England

The government’s detailed proposals for introducing English Votes for English Laws (EVEL) into the House of Commons are a significant moment in our constitutional history, say Michael Kenny and Daniel Gover, but there is good reason to think that EVEL is unlikely to represent a sufficient answer to the English question.
 
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The introduction of English Votes for English Laws (EVEL) faces a problem, says Michael Keating, in that only a minority of English voters will ever have supported the laws in question. 
 
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The draft Cities and Local Government Devolution Bill has both strengths and weaknesses but whatever its merits, says Keith Shaw, it needs to be seen as the beginning rather than the end of the process. 
 
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Charlie Jeffery, Ailsa Henderson, Roger Scully, Daniel Wincott and Richard Wyn Jones discuss the referendum on the UK’s EU membership.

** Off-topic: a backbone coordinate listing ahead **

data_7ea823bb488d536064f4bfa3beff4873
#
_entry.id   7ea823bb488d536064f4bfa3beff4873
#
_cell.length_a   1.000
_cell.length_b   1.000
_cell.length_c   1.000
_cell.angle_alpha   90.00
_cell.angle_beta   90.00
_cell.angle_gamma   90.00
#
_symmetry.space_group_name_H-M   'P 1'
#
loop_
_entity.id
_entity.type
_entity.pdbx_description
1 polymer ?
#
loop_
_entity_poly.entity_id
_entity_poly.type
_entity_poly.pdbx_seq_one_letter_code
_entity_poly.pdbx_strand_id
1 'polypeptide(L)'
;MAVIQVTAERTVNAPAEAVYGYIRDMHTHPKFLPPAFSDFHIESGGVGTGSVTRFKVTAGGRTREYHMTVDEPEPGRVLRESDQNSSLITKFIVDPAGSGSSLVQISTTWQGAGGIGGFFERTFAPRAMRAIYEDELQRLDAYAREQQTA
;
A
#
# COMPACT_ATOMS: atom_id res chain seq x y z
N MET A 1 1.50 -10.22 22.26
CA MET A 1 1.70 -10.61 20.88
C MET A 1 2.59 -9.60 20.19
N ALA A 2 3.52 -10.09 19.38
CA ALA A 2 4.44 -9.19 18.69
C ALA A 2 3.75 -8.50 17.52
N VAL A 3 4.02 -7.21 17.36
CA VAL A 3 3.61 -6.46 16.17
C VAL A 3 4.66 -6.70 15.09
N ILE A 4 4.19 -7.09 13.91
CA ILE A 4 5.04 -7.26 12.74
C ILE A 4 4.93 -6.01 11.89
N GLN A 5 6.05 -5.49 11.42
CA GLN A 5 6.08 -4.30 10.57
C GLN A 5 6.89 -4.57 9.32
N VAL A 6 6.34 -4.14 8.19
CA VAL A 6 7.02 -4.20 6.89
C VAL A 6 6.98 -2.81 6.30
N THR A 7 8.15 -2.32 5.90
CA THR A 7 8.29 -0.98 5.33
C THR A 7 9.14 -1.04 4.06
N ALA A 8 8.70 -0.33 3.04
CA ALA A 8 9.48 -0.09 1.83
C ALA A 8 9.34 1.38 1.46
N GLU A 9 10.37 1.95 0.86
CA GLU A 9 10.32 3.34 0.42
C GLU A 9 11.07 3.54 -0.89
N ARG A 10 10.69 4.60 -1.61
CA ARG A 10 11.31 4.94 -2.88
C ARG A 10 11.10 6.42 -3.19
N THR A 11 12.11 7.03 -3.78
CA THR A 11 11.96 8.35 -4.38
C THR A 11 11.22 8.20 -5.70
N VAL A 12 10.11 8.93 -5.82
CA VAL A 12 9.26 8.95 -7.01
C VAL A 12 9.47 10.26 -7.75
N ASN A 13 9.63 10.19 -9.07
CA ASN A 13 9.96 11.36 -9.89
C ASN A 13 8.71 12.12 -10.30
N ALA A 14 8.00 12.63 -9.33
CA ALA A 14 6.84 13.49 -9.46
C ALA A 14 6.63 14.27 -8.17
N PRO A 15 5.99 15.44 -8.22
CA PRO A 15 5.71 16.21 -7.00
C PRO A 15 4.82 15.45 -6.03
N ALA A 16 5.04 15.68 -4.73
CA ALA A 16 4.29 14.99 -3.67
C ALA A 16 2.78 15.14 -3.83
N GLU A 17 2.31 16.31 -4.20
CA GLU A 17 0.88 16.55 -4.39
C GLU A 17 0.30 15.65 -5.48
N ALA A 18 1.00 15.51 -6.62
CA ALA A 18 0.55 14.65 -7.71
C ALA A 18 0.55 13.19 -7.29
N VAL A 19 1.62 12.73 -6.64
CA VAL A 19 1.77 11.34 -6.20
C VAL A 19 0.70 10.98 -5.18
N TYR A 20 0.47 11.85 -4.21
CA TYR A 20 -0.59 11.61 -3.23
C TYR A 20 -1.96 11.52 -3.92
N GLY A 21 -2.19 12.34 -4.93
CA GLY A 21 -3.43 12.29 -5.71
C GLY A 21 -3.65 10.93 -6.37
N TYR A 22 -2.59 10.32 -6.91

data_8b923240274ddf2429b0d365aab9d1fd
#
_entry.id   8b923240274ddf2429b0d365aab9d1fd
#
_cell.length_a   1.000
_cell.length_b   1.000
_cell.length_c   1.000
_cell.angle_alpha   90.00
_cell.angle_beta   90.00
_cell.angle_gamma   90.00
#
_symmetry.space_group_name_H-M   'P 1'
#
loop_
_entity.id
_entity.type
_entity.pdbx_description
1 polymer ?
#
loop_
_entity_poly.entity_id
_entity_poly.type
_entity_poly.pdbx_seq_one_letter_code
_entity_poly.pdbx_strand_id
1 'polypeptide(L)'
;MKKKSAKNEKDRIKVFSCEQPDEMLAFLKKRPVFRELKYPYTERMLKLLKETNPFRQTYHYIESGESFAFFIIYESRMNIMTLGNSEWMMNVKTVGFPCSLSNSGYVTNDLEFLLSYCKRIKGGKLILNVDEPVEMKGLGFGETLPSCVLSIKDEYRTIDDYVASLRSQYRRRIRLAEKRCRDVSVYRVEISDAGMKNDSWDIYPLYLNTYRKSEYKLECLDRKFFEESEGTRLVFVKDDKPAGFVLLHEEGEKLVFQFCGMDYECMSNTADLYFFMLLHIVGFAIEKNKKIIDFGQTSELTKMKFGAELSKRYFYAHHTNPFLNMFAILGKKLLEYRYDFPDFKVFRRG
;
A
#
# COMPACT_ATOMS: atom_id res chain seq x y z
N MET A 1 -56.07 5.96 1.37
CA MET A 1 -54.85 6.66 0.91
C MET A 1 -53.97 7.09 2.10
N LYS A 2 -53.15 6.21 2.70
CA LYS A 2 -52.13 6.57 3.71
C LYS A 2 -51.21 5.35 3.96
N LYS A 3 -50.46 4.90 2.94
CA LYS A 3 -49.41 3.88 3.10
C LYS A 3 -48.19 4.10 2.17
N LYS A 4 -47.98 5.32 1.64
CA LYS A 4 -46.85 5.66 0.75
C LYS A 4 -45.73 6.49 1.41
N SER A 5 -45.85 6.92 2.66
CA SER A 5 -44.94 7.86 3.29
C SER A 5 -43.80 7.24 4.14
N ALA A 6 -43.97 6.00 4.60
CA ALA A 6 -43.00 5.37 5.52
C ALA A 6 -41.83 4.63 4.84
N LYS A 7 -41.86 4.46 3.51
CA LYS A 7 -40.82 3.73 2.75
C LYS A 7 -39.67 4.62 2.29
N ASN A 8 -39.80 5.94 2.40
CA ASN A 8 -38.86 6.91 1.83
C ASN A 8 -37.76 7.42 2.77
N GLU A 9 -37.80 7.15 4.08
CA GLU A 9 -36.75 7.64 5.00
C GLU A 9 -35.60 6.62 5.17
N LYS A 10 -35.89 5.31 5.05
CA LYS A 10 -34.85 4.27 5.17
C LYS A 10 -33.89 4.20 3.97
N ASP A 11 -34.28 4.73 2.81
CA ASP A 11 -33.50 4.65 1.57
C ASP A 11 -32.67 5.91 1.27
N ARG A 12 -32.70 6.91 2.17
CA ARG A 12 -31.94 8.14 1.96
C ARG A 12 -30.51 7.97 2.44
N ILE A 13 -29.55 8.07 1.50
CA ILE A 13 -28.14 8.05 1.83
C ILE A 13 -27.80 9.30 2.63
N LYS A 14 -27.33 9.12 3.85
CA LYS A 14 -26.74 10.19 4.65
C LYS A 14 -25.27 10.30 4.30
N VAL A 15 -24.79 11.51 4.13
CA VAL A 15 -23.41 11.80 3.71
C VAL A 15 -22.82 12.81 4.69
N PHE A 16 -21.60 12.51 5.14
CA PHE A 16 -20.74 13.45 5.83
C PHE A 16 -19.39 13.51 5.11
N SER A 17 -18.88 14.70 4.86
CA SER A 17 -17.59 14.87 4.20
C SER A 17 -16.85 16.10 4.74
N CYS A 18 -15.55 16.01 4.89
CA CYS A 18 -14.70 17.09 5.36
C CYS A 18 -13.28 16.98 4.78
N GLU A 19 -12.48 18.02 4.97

Charlie Jeffery and Ailsa Henderson (University of Edinburgh). Roger Scully, Daniel Wincott and Richard Wyn Jones (Cardiff University)

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Charlie Jeffery looks at the Conservatives conversion to EVEL and asks if it reflects genuine concerns about how England is governed or short-term tactical opportunism?

So now we have it confirmed. David Cameron and William Hague last Friday pledged the introduction of English Votes on English Laws (EVEL) within 100 days should the Conservatives win the general election. They did so to boot while launching a special election manifesto for English voters only, another first in this extraordinary election campaign.

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The election campaign has brought the issue of English attitudes towards their neighbours and the Union into sharp relief, with UKIP making much of socially conservative values. However, explains Michael Kenny, the reality is rather more complex.
 
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